east of Bishkek, an elderly gentleman proudly cast his vote in 
this year's presidential election. ``Do you want to know whom 
I'm voting for?'' he asked his compatriots, to which they 
responded with cries of ``No, No.'' The gentleman raised his 
voice: ``I'm voting for peace and stability in Kyrgyzstan.''

                Appendix III.--Tajikistan: A Closer Look

    Tajikistan is a weak state in a dangerous neighborhood. It 
lacks resources and shares a widely porous and vulnerable 
border with Afghanistan. Corruption is rife, and the country's 
institutions are brittle, raising concerns about its ability to 
manage political, economic, and humanitarian shocks.
    Militant ambushes against a convoy of government troops and 
a suicide bombing in the northern city of Khujand last year 
exposed Tajikistan's vulnerability to growing extremism at home 
and armed incursions from across the border in Afghanistan. 
Much of what passes for terrorist activity in the country may 
be local in nature, driven by those who have grown dissatisfied 
with electricity shortages, unemployment, corruption, abusive 
interrogation methods, and religious persecution. The IMU and 
other militant groups occasionally infiltrate the country, and 
there is some evidence to suggest that Tajikistan's northern 
Isfara district is at risk of becoming a haven for extremists. 
In the final analysis, however, the specter of Islamic 
radicalism may be a self-inflicted wound.
    Islam is flourishing in Tajikistan. Yet the government is 
limiting its free expression by monitoring Friday sermons, 
prohibiting most children under the age of 18 from attending 
religious services at mosques, and recalling students pursuing 
religious studies at institutions abroad. Government 
restrictions on religious expression, coupled with a lack of 
economic opportunity, could drive many organizations 
underground. This threatens to radicalize a younger population 
whose active participation in society is vital to promoting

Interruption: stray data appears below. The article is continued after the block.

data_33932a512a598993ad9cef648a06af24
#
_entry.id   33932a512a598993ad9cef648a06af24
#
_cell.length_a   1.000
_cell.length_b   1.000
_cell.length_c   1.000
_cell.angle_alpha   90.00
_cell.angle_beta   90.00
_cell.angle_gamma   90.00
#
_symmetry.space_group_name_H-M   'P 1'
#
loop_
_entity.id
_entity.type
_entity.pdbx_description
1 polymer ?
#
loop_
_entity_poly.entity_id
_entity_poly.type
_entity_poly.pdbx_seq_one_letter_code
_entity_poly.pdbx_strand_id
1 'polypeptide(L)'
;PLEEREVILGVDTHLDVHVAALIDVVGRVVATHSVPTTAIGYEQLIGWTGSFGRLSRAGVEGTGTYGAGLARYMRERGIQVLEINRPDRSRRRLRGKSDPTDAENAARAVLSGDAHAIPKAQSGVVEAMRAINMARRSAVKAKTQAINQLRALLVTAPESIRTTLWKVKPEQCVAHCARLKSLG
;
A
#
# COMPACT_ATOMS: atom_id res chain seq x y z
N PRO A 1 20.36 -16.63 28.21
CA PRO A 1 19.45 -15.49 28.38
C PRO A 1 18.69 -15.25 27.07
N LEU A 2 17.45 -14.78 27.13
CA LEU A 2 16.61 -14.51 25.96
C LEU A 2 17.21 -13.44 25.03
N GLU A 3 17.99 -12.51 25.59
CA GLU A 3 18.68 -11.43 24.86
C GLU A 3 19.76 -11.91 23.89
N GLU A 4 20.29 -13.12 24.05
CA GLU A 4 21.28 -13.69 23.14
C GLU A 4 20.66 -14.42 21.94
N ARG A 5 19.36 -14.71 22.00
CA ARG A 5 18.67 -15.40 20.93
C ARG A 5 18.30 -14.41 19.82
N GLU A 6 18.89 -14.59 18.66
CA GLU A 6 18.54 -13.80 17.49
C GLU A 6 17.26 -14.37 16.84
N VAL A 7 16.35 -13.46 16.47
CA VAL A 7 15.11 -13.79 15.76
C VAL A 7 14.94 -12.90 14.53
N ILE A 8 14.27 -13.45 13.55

economic growth, political reform, and moderation.
    For Central Asia to remain part of the solution for 
Afghanistan and not the problem, its governments must address 
the shortcomings in their domestic security regimes. In 
addition to the human and social costs, the presence of 
radicalized and alienated populations in Central Asia could 
present the Taliban and other militant groups with ample 
opportunity to regenerate and spread their message from across 
the border.

Appendix IV.--Total U.S. Budgeted Assistance to Central Asia, Pakistan, 
                and Afghanistan, FY 2001-2010 (millions)



                                     

    Sources: For Afghanistan, FY 2002-2010, see: Curt Tarnoff, 
``Afghanistan: U.S. Foreign Assistance,'' Congressional 
Research Service, R40699, August 19, 2011, p.16. For 
Afghanistan, FY 2001, see: Kenneth Katzman, ``Afghanistan: 
Post-Taliban Governance, Security, and U.S. Policy,'' 
Congressional Research Service, November 22, 2011, RL30588, p. 
75. For Pakistan, see: Susan B. Epstein and K. Alan Kronstadt, 
``Pakistan: U.S. Foreign Assistance,'' Congressional Research 
Service, R41856, November 4, 2011, pp. 20-21. Data on total 
U.S. budgeted assistance to Central Asia compiled for Senate 
Foreign Relations Committee majority staff by Jim Nichol, 
Specialist in Russian and Eurasian Affairs at the Congressional